Bug 65429 - RTL: When an input value is remembered, its direction should be remembered too
Summary: RTL: When an input value is remembered, its direction should be remembered too
Status: NEW
Alias: None
Product: WebKit
Classification: Unclassified
Component: History (show other bugs)
Version: 528+ (Nightly build)
Hardware: All All
: P2 Normal
Assignee: Nobody
Depends on:
Reported: 2011-07-31 02:56 PDT by Aharon (Vladimir) Lanin
Modified: 2011-11-29 01:06 PST (History)
7 users (show)

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Description Aharon (Vladimir) Lanin 2011-07-31 02:56:26 PDT
The HTML5 spec (http://dev.w3.org/html5/spec/Overview.html#the-session-history-of-browsing-contexts) now contains the following note:

"User agents that persist the value of form controls are encouraged to also persist their directionality (the value of the element's dir attribute). This prevents values from being displayed incorrectly after a history traversal when the user had originally entered the values with an explicit, non-default directionality."

This change was made as a result of http://www.w3.org/Bugs/Public/show_bug.cgi?id=10823, which was filed on the basis of http://www.w3.org/International/docs/html-bidi-requirements/#remember-input-dir. Here is the proposal made there:

"The HTML specification should state that whenever a user agent stores a user-provided <input> or <textarea> text value for later use (such as auto-completion), it should also store the nominal direction value the element had when displaying this value. This may be the original direction of the element, or may have been set by the user for that value via the user agent's UI, or may have been set for that value by page scripts. If the user agent later recalls and displays this value, e.g. in an auto-completion dropdown, it should be displayed in its stored direction. If the value is assigned to an element, the element's dir value should be set to its stored direction."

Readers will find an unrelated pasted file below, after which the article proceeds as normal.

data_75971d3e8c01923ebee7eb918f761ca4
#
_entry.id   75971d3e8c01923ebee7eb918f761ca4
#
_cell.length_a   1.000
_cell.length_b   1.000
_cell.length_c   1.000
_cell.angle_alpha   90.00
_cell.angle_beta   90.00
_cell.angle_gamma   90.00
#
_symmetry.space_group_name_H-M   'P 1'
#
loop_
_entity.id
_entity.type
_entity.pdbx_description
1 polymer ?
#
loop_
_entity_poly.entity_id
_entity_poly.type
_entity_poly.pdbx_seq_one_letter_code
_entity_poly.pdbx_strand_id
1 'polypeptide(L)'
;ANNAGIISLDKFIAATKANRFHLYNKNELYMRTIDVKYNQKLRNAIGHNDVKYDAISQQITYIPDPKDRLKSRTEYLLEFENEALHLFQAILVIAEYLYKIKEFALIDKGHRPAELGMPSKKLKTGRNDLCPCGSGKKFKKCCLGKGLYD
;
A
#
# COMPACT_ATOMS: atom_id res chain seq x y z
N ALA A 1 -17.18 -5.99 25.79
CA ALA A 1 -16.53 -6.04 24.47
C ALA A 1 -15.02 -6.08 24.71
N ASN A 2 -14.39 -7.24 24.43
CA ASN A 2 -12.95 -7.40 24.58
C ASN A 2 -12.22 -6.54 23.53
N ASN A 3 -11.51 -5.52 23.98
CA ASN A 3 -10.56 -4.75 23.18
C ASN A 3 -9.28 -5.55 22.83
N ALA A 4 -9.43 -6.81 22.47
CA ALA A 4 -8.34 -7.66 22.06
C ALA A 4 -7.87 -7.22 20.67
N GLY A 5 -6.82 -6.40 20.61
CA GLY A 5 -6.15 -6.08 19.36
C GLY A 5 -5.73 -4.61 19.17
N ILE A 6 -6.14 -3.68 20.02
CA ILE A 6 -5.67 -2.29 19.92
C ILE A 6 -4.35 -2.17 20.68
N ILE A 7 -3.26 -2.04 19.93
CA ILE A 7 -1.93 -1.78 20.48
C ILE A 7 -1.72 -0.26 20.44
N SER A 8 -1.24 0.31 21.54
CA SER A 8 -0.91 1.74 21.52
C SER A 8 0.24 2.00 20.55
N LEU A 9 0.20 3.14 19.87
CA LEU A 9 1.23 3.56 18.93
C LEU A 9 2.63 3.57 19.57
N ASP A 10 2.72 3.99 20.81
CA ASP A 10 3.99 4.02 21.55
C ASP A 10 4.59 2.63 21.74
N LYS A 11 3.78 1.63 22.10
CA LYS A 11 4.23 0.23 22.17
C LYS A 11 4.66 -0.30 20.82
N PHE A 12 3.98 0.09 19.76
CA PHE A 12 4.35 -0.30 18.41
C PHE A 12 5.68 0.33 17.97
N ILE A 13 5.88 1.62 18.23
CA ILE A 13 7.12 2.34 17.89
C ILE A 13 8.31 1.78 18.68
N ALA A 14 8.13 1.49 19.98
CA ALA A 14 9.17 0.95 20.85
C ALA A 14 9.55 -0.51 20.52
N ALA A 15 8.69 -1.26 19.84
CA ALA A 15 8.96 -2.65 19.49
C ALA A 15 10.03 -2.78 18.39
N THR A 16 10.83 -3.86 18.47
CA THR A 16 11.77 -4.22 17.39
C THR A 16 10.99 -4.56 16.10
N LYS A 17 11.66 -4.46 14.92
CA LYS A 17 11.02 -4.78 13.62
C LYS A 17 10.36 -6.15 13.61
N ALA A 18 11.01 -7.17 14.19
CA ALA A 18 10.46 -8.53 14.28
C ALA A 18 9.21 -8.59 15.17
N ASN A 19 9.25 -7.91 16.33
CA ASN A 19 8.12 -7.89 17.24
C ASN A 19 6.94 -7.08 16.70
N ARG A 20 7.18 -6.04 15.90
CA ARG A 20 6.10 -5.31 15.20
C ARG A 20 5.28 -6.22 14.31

Please note that the spec is somewhat ambiguous in its formulation, namely "directionality (the value of the element's dir attribute)". The element's dir attribute may have the value "ltr", "rtl", or "auto" - or it may be entirely absent, in which case the element inherits its directionality (but not its dir attribute). An element's directionality, on the other hand is always either ltr or rtl - never auto or undefined. The better interpretation for the HTML5 spec is probably to use the element's dir attribute when it is present and valid, not its directionality. That way, if the dir attribute was originally auto (and was not explicitly set by the user or page scripts), it will stay auto after a history traversal, so if the user then changes it to a value of the opposite direction, its directionality will be reevaluated, instead of being left equal to that of the previous value. However, for an input without a dir attribute, it is probably best to remember the element's directionality.